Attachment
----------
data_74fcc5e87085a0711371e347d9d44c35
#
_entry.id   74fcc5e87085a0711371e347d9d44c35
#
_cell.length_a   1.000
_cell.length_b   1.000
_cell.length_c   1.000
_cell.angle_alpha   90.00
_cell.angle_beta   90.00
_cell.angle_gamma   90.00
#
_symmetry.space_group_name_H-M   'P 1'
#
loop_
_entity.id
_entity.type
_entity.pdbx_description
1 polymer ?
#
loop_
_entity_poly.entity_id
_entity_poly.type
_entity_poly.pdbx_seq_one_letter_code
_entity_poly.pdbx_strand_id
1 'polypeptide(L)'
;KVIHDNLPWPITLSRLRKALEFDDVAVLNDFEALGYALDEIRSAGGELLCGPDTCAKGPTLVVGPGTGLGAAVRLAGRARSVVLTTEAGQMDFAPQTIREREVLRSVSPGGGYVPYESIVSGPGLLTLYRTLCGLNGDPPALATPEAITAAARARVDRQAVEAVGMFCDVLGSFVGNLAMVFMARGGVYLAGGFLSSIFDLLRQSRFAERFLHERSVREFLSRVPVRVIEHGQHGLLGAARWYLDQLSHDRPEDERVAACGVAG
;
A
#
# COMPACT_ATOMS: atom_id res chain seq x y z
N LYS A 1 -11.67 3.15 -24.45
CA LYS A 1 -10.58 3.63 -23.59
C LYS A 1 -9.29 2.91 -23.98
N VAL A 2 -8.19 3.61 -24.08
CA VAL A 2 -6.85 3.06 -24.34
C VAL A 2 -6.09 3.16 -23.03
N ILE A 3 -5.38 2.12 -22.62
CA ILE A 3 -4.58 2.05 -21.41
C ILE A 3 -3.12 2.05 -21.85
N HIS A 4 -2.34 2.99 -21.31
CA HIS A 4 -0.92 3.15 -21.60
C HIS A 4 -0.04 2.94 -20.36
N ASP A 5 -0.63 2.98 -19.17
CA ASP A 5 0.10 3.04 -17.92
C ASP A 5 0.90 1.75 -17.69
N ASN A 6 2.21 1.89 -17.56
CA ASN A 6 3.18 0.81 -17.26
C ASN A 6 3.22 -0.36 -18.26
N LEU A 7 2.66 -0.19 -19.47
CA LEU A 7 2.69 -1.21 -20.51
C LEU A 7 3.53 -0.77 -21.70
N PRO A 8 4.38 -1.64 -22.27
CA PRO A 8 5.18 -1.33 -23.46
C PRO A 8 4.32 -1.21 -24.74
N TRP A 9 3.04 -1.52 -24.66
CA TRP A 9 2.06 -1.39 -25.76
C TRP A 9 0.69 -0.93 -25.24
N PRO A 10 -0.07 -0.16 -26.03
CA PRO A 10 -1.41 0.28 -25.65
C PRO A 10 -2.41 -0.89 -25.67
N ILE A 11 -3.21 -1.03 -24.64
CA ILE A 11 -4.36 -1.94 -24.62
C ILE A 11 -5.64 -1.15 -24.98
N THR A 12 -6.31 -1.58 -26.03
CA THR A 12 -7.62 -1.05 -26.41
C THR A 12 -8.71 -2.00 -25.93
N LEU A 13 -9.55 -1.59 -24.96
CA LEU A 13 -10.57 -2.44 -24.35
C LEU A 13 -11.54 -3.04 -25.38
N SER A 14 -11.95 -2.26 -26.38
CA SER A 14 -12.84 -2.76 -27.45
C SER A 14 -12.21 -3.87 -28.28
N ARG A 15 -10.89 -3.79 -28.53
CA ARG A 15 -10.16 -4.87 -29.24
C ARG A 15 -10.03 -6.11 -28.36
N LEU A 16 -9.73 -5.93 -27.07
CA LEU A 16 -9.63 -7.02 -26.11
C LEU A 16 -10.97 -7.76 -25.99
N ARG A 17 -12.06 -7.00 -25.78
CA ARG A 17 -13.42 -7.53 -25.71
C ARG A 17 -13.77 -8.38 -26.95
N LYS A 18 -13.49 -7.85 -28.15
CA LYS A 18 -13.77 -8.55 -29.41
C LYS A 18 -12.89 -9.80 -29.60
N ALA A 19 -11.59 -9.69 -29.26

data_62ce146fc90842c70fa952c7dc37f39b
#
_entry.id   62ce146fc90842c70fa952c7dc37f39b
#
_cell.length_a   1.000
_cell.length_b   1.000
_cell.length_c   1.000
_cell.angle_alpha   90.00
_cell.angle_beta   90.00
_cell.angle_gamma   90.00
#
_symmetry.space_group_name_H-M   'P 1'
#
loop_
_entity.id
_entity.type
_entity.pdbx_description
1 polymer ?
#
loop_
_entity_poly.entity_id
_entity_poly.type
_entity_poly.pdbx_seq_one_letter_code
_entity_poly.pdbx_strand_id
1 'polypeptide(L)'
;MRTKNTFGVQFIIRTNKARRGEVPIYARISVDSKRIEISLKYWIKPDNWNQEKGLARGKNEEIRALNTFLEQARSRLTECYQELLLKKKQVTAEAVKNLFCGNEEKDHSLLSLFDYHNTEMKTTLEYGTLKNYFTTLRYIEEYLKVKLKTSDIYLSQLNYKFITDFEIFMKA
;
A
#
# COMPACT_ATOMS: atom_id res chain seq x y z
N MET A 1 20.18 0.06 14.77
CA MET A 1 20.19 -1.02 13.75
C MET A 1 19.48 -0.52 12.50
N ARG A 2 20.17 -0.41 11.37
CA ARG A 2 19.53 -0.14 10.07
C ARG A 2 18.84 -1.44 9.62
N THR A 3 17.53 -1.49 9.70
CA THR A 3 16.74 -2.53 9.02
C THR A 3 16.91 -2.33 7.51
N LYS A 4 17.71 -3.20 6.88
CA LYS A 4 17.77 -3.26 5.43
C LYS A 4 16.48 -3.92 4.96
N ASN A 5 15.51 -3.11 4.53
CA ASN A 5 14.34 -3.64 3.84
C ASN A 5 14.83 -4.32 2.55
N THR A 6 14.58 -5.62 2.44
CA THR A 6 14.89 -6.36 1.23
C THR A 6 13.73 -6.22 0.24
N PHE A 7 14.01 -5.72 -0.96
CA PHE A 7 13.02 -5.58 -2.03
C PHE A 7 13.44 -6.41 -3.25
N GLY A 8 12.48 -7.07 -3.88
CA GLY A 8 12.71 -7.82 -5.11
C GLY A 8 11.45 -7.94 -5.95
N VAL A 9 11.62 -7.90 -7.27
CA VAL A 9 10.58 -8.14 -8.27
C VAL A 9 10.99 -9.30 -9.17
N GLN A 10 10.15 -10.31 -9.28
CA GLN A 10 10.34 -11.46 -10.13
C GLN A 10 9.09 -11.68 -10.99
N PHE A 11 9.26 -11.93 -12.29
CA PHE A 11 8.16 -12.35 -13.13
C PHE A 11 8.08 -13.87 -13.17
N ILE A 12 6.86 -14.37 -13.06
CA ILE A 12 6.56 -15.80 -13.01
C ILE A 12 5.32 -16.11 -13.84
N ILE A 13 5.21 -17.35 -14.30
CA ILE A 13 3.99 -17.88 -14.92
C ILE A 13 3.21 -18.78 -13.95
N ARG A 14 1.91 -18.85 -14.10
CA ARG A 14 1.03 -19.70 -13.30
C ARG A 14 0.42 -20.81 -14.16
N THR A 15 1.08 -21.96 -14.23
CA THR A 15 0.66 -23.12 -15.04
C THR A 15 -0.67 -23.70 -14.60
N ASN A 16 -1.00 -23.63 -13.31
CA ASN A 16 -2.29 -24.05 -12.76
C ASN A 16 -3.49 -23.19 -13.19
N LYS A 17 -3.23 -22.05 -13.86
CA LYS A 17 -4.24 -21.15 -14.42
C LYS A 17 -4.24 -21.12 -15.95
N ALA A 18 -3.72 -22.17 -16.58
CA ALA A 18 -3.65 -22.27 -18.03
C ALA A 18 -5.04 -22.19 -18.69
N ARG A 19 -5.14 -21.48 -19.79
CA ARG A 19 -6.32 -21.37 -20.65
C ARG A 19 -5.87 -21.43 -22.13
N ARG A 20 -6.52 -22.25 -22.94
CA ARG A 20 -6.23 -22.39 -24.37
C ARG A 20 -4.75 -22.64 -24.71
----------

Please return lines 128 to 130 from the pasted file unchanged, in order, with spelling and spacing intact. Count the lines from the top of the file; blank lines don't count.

N ASN A 5 15.51 -3.11 4.53
CA ASN A 5 14.34 -3.64 3.84
C ASN A 5 14.83 -4.32 2.55